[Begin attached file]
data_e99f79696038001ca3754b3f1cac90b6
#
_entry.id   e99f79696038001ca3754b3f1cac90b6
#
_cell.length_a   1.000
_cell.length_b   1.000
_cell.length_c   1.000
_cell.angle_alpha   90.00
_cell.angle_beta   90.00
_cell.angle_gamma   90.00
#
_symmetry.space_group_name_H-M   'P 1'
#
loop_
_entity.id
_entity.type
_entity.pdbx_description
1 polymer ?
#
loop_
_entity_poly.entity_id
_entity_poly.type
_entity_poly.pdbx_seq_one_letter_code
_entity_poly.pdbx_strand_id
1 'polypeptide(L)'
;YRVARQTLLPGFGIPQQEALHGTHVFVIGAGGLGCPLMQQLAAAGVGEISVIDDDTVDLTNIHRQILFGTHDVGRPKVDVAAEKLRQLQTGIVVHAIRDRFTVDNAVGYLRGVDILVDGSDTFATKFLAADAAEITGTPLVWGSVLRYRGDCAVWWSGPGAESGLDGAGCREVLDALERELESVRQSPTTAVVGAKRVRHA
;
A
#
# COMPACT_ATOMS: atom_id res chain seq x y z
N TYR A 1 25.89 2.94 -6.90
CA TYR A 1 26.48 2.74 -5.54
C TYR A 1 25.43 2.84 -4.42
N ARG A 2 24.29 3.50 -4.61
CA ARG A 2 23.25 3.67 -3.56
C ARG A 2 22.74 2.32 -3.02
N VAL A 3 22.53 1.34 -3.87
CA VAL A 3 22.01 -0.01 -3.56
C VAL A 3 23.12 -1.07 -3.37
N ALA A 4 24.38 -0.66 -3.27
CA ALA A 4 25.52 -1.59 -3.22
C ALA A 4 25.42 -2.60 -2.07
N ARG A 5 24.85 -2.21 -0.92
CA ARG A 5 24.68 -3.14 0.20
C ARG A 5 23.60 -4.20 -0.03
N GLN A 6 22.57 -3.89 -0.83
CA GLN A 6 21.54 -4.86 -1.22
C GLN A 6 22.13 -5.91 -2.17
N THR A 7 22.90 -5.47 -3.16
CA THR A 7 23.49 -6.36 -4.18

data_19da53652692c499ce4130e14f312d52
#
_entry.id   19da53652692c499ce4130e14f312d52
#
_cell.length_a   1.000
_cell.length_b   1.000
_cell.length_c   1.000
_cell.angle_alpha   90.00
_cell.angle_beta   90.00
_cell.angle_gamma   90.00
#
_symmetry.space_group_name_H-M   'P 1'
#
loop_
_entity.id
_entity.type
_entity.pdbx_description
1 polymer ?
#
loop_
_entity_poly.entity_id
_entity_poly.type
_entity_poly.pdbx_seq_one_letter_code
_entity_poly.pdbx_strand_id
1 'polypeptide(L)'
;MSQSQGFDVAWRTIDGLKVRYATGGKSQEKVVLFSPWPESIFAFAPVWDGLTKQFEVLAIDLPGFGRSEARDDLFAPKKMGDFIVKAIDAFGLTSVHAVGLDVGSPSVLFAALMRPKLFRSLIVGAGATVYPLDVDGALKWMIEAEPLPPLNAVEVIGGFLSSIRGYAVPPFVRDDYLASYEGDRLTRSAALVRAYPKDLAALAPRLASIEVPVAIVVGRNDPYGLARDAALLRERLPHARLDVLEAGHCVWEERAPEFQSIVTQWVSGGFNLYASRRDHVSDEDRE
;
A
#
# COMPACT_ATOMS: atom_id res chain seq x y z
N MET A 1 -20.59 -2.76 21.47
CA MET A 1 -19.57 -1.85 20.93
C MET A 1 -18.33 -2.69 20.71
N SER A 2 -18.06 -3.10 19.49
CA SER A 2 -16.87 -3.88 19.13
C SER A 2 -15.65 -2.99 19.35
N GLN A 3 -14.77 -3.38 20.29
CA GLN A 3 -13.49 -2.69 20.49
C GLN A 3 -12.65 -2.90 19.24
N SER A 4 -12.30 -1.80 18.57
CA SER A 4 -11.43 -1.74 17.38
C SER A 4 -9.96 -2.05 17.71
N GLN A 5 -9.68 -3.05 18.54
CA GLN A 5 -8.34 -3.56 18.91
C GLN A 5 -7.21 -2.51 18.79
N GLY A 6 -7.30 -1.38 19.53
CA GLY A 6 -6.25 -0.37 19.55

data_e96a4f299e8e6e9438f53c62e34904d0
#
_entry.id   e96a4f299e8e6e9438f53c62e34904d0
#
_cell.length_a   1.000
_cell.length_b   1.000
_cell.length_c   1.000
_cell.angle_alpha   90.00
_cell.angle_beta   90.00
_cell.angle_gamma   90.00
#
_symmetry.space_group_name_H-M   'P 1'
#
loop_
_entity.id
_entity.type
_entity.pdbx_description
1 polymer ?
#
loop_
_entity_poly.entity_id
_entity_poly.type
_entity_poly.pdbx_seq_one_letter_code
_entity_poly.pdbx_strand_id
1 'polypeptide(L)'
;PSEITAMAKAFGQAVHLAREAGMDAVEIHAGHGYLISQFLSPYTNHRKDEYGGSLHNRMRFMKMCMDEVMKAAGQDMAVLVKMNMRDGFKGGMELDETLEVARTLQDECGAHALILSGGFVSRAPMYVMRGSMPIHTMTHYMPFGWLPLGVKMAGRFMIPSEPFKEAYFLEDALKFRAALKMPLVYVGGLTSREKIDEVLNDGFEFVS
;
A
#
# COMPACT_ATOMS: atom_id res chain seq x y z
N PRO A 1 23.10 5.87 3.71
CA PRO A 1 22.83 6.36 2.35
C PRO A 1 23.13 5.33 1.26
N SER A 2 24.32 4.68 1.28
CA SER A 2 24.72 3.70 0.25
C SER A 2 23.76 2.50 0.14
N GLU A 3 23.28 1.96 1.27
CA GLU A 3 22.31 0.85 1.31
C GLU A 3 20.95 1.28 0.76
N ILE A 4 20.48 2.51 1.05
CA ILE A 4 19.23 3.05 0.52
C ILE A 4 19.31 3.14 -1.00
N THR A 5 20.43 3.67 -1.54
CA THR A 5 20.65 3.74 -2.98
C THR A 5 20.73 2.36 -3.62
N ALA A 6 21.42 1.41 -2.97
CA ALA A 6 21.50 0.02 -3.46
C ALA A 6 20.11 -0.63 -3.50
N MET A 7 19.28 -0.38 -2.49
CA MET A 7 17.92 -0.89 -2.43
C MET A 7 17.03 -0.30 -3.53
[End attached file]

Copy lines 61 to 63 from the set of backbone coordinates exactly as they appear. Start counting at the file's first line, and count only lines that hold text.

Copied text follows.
#
_symmetry.space_group_name_H-M   'P 1'
#